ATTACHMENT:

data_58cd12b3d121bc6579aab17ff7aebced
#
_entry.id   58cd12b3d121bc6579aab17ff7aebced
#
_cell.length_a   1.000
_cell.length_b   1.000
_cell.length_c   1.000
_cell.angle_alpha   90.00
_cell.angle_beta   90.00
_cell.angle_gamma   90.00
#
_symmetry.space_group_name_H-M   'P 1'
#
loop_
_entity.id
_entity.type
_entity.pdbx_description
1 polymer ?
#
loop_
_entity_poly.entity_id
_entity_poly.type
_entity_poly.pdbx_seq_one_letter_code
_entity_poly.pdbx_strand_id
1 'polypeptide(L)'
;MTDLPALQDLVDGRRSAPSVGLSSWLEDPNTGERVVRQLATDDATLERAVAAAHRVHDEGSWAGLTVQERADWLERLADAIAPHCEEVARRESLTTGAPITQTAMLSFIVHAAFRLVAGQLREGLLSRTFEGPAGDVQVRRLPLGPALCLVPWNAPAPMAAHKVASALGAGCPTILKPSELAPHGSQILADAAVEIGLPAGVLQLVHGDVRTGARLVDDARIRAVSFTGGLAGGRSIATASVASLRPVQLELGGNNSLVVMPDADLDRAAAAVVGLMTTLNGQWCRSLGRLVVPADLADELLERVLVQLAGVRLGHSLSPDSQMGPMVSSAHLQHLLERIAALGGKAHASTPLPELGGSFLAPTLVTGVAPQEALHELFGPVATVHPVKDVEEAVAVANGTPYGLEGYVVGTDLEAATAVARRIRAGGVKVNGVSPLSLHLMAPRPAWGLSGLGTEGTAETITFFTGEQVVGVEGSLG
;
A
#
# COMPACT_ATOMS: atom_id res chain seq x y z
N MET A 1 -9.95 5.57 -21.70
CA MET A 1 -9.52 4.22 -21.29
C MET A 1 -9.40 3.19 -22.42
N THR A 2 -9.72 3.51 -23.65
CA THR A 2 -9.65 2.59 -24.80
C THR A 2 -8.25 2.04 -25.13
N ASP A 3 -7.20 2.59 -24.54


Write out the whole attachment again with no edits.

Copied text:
data_58cd12b3d121bc6579aab17ff7aebced
#
_entry.id   58cd12b3d121bc6579aab17ff7aebced
#
_cell.length_a   1.000
_cell.length_b   1.000
_cell.length_c   1.000
_cell.angle_alpha   90.00
_cell.angle_beta   90.00
_cell.angle_gamma   90.00
#
_symmetry.space_group_name_H-M   'P 1'
#
loop_
_entity.id
_entity.type
_entity.pdbx_description
1 polymer ?
#
loop_
_entity_poly.entity_id
_entity_poly.type
_entity_poly.pdbx_seq_one_letter_code
_entity_poly.pdbx_strand_id
1 'polypeptide(L)'
;MTDLPALQDLVDGRRSAPSVGLSSWLEDPNTGERVVRQLATDDATLERAVAAAHRVHDEGSWAGLTVQERADWLERLADAIAPHCEEVARRESLTTGAPITQTAMLSFIVHAAFRLVAGQLREGLLSRTFEGPAGDVQVRRLPLGPALCLVPWNAPAPMAAHKVASALGAGCPTILKPSELAPHGSQILADAAVEIGLPAGVLQLVHGDVRTGARLVDDARIRAVSFTGGLAGGRSIATASVASLRPVQLELGGNNSLVVMPDADLDRAAAAVVGLMTTLNGQWCRSLGRLVVPADLADELLERVLVQLAGVRLGHSLSPDSQMGPMVSSAHLQHLLERIAALGGKAHASTPLPELGGSFLAPTLVTGVAPQEALHELFGPVATVHPVKDVEEAVAVANGTPYGLEGYVVGTDLEAATAVARRIRAGGVKVNGVSPLSLHLMAPRPAWGLSGLGTEGTAETITFFTGEQVVGVEGSLG
;
A
#
# COMPACT_ATOMS: atom_id res chain seq x y z
N MET A 1 -9.95 5.57 -21.70
CA MET A 1 -9.52 4.22 -21.29
C MET A 1 -9.40 3.19 -22.42
N THR A 2 -9.72 3.51 -23.65
CA THR A 2 -9.65 2.59 -24.80
C THR A 2 -8.25 2.04 -25.13
N ASP A 3 -7.20 2.59 -24.54